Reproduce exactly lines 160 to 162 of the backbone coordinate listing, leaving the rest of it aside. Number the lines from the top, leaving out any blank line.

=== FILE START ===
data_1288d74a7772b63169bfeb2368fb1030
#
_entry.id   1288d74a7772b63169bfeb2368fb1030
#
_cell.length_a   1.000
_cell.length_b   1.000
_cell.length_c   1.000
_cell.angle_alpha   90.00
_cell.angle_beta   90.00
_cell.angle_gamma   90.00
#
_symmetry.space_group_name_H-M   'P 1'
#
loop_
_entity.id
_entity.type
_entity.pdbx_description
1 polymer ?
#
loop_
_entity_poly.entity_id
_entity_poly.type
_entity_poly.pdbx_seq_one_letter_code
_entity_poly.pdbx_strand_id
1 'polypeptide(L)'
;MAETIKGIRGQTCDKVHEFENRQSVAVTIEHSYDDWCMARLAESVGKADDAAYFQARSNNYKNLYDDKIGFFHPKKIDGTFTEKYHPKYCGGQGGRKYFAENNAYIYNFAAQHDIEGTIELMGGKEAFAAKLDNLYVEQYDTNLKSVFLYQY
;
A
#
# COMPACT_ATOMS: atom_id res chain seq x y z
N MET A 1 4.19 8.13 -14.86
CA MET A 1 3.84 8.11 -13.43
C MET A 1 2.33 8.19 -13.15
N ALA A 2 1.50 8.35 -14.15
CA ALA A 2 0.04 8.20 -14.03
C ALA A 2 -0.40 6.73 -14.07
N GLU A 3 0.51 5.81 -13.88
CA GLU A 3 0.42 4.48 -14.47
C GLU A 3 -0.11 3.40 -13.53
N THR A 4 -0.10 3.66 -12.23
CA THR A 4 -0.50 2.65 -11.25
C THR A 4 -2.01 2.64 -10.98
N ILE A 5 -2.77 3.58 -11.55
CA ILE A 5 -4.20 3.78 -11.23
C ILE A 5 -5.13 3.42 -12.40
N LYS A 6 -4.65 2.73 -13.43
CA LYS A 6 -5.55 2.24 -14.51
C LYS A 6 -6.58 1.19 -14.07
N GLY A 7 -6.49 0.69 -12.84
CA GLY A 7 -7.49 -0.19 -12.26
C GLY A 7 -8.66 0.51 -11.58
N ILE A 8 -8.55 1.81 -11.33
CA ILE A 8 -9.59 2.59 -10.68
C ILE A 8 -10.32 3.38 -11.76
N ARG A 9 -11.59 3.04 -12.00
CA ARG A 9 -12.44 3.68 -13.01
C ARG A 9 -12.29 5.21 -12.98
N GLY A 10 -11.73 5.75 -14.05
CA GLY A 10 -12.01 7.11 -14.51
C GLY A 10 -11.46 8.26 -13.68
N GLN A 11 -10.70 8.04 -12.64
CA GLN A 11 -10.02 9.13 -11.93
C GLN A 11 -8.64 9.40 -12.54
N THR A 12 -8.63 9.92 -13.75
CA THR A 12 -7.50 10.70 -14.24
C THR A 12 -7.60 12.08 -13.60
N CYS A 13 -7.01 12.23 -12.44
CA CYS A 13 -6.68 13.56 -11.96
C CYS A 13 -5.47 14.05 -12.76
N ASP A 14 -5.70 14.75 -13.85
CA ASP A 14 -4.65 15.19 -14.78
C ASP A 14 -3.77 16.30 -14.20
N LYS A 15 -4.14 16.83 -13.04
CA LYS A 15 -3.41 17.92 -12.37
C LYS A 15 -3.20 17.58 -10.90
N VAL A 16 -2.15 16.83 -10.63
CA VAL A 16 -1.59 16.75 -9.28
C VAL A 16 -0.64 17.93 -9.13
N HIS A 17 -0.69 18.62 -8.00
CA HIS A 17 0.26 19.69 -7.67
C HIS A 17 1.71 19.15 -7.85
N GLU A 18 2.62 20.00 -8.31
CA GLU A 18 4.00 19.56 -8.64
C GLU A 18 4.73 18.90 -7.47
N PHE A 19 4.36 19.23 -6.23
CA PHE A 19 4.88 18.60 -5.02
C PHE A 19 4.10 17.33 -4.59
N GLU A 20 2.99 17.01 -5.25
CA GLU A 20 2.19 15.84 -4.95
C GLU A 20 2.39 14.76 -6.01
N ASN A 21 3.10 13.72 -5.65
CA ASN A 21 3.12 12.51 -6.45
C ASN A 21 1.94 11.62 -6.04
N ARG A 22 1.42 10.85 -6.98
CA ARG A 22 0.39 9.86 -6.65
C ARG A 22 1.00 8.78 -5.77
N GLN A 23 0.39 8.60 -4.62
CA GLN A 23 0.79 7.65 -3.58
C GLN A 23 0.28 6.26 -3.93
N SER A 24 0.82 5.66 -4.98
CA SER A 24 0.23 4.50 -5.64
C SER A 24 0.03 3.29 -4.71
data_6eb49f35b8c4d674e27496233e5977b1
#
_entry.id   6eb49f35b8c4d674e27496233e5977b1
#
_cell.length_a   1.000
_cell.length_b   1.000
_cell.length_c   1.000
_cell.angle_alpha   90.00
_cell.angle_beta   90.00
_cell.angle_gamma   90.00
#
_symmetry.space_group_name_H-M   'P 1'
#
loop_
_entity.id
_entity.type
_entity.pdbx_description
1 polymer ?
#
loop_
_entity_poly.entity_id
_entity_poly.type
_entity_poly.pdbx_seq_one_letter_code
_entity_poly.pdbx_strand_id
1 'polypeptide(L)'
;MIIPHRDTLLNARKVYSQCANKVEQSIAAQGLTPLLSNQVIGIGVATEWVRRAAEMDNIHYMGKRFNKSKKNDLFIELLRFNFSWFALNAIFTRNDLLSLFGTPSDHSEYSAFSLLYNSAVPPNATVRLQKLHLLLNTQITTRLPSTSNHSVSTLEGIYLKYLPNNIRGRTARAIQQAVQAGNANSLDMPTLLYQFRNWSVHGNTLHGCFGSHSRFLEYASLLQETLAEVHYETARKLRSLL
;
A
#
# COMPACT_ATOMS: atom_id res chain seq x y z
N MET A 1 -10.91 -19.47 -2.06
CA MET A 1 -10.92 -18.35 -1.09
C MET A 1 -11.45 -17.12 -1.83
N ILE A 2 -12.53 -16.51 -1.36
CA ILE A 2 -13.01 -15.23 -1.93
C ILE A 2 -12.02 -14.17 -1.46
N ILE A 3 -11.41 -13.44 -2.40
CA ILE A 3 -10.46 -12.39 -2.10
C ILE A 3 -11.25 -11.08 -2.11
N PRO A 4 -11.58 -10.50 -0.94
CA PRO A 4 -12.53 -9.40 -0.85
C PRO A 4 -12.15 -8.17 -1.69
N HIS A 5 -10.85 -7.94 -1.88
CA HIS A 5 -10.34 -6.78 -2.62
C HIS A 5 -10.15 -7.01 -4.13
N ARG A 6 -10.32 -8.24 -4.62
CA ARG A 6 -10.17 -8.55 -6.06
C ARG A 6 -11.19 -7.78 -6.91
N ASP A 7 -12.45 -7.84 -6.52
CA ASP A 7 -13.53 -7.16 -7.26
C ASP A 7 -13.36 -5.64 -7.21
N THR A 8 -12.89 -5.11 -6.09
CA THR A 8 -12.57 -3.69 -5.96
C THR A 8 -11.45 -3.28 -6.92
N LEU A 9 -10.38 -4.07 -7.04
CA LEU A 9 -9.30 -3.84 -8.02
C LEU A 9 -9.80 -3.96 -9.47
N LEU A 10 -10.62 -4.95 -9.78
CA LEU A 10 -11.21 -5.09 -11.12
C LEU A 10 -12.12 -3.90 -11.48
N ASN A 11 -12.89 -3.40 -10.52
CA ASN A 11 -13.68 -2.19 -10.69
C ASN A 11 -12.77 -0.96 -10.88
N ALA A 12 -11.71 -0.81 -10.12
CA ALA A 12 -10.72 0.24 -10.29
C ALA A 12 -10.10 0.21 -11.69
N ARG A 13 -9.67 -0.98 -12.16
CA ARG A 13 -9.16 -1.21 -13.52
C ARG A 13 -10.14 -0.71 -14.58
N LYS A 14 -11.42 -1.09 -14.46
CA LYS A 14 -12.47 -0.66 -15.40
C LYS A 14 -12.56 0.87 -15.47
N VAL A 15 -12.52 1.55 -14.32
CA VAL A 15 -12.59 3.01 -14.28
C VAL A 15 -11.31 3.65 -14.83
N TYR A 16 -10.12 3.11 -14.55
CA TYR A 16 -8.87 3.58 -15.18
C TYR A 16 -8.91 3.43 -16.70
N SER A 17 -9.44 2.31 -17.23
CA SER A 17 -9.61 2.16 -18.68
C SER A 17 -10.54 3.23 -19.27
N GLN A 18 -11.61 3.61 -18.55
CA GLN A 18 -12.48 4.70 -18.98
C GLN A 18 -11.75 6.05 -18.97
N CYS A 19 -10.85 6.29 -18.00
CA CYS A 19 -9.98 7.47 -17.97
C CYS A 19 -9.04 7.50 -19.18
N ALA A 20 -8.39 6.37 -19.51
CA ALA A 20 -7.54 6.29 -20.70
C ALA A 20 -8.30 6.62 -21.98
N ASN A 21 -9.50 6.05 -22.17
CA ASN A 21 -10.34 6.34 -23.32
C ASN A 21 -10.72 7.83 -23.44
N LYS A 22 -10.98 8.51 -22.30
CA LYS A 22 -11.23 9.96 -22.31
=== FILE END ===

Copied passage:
N LEU A 10 -10.62 -4.95 -9.78
CA LEU A 10 -11.21 -5.09 -11.12
C LEU A 10 -12.12 -3.90 -11.48